Choosing a Kitten from a Shelter or Rescue
Adopting a kitten from a shelter or rescue is wonderful.
Not only are you giving a kitten a home, potentially saving her life, but you’re also adding a new little being to your family.
A new kitten requires time and attention from you, however, so make sure you’re going to be able to meet her needs. Plus, she’s going to need a safe place to get to know her new home and family. A spare bedroom or unused bathroom will work. She’s also going to need some supplies, including food, dishes, litterbox, little, toys and at least one cat tree.
So before you start searching for a new kitten, make sure you have the time, space, and budget for your new family member. You’ll have far less stress this way rather than getting a kitten on an impulse.
The Kitten’s Age makes a Difference
The rescue group I volunteer for (fostering kittens) won’t adopt a kitten to a new home until she’s eight weeks old. If her age isn’t known, she needs to be two pounds in weight. A kitten who is younger than this, or smaller, spends a little more time with her foster until she’s reached that milestone.
An eight week old kitten is still a baby, however, and is going to need lots of attention. She’ll need to be petted, held, and protected. She’s also still tiny and potentially fragile. There should be no rough and tumble play, or rough handling.
If the idea of a tiny, fragile kitten worries you, perhaps a ten to twelve week old kitten might be a better idea. These kittens are a bit older and so are a little sturdier. They are still kittens, of course, but by three months of age, are often a full pound to pound and a half heavier. That may not seem like much but it really is.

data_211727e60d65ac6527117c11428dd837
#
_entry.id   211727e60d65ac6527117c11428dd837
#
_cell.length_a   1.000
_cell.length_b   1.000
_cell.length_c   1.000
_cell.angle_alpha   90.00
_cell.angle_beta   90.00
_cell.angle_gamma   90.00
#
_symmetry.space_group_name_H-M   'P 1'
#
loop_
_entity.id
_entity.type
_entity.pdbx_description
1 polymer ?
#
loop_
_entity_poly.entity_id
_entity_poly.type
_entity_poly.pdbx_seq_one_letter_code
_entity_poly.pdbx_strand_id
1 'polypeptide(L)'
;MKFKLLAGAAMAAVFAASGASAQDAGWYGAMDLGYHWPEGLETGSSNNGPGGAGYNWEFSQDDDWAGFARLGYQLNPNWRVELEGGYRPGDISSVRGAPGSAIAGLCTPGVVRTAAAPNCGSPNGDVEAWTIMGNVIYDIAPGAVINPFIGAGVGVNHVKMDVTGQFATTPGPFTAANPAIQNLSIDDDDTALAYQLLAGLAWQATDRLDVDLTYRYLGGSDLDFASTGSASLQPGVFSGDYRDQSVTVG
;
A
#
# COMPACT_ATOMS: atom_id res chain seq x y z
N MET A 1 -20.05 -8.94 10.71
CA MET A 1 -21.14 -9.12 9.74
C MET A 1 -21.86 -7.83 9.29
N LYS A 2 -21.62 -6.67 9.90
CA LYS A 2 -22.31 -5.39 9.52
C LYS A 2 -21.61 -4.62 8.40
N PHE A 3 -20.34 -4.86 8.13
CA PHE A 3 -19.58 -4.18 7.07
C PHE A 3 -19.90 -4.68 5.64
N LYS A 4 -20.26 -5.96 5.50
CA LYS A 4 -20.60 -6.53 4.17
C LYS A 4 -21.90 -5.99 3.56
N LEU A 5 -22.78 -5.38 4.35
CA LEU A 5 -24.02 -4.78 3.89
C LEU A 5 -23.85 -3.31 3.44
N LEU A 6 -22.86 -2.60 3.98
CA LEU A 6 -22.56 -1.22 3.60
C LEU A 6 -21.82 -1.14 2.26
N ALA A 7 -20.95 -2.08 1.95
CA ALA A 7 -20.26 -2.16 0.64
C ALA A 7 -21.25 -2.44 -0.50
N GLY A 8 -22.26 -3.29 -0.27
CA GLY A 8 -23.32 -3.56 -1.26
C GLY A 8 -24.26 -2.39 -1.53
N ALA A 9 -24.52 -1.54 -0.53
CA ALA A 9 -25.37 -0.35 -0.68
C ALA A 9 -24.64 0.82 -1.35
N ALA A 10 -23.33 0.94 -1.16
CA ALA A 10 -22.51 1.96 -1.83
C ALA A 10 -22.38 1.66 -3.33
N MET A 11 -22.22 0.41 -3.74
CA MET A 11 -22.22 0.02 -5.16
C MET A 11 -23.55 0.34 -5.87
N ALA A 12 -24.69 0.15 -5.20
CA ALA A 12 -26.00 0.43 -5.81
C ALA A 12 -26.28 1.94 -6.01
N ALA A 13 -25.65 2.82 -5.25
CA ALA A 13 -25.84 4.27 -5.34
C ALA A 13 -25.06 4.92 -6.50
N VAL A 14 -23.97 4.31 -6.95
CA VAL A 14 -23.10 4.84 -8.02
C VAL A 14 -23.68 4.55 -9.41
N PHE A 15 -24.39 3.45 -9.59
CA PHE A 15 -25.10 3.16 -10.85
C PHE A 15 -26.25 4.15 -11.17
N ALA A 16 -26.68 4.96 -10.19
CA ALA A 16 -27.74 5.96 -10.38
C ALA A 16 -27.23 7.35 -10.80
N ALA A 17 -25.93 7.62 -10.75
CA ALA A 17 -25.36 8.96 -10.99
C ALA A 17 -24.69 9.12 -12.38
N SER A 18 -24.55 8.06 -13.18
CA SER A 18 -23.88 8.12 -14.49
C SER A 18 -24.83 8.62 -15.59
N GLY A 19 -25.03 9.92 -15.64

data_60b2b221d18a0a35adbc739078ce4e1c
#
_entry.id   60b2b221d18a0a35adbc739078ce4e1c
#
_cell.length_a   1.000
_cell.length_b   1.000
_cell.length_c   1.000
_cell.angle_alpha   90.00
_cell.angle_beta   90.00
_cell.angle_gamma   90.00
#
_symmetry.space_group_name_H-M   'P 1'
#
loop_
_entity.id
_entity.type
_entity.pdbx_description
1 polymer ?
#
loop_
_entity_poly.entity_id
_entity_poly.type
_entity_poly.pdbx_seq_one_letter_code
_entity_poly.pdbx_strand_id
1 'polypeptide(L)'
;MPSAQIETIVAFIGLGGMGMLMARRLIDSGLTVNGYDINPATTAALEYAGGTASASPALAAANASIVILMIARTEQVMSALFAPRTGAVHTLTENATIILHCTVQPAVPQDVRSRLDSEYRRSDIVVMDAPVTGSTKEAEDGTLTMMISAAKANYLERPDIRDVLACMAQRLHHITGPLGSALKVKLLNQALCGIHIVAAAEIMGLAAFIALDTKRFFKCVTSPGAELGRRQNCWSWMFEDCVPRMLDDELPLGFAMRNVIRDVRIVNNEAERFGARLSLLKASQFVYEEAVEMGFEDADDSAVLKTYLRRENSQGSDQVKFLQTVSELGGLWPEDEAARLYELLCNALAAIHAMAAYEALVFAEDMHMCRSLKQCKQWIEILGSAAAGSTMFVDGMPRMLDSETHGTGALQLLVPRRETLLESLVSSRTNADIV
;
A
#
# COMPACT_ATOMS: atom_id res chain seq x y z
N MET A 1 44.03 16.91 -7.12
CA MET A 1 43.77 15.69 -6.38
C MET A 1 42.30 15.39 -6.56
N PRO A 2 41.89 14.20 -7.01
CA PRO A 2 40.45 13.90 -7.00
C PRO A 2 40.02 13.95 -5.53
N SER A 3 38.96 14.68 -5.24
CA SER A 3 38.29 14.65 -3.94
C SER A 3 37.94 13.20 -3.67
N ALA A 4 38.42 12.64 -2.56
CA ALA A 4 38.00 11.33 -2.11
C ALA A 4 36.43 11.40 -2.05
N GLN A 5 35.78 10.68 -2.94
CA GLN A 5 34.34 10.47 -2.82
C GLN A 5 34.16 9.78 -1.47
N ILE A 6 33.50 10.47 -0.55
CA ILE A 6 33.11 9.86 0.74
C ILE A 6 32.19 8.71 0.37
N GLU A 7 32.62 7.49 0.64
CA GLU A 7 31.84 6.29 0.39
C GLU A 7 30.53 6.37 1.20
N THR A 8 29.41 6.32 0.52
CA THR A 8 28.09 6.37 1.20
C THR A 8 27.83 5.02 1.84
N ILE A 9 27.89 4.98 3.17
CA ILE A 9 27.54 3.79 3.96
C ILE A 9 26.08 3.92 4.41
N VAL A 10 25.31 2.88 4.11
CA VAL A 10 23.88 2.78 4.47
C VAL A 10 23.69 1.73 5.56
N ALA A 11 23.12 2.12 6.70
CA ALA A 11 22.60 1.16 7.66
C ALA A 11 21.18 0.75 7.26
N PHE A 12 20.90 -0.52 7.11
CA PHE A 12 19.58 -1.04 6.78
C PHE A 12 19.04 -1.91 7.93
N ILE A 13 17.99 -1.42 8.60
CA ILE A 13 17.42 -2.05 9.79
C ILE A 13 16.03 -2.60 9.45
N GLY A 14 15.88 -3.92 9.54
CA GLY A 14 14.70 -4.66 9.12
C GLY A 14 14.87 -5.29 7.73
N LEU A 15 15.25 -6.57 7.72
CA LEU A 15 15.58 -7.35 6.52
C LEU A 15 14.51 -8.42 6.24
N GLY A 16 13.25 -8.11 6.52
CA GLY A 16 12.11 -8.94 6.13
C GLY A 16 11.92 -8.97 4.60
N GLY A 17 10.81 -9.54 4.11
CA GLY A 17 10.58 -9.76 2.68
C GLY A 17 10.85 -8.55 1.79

Many rescues prefer to adopt older kittens or younger adults to families with young children. Young kids can sometimes be rough without meaning to be; hugging the kitten too tightly for example. Younger kittens could be hurt by kids whereas an older kitten or young adult cat would be able to get away rather than be hurt.
There is no perfect age to adopt a kitten. Instead, it depends on your needs, abilities, and family members. Whatever you decide, talk to the shelter or rescue for felines that fit your age needs.
The Kitten Should be Healthy
Young kittens arriving at shelters or rescues more often than not have some health issues. They may have fleas, ear mites, an upper respiratory infection, or any number of other issues. However, rescue groups are set up to handle these issues and work with local veterinarians to help the kittens get healthy. This way, when it comes time for you to adopt a kitten she should be healthy.
Ask the kitten’s foster what issues she’s had, how it was treated, and whether a veterinarian has declared her healthy. Find out when she’s had vaccinations, if she’s been spayed (or neutered if a boy), if she’s been treated for internal parasites, and had any flea treatments. Ideally, you will get a health record with all of this documented for your kitten’s future veterinarian.
A healthy kitten has a soft, clean coat and her skin should be clean. Her ears should be clean with no gritty or black debris. Her genital and rectal area should be clean. She will be small but should feel like she’s eaten well. She should not be skinny but should not have a round, hard tummy either. (A kitten with a bad case of worms will have a round, hard tummy.) Her teeth should be white and her gums a nice pink.
If she has a runny nose, is sneezing, or is coughing; pass on this kitten as she probably has or is coming down with a respiratory infection. Let her stay with her foster until she’s over it. Sometimes this takes three to four weeks. Vomiting, diarrhea, dark messy ears, and other health questions need to be treated prior to a kitten being adopted. Don’t take a sick kitten to try and save it; let the experienced fosters take care of these kittens.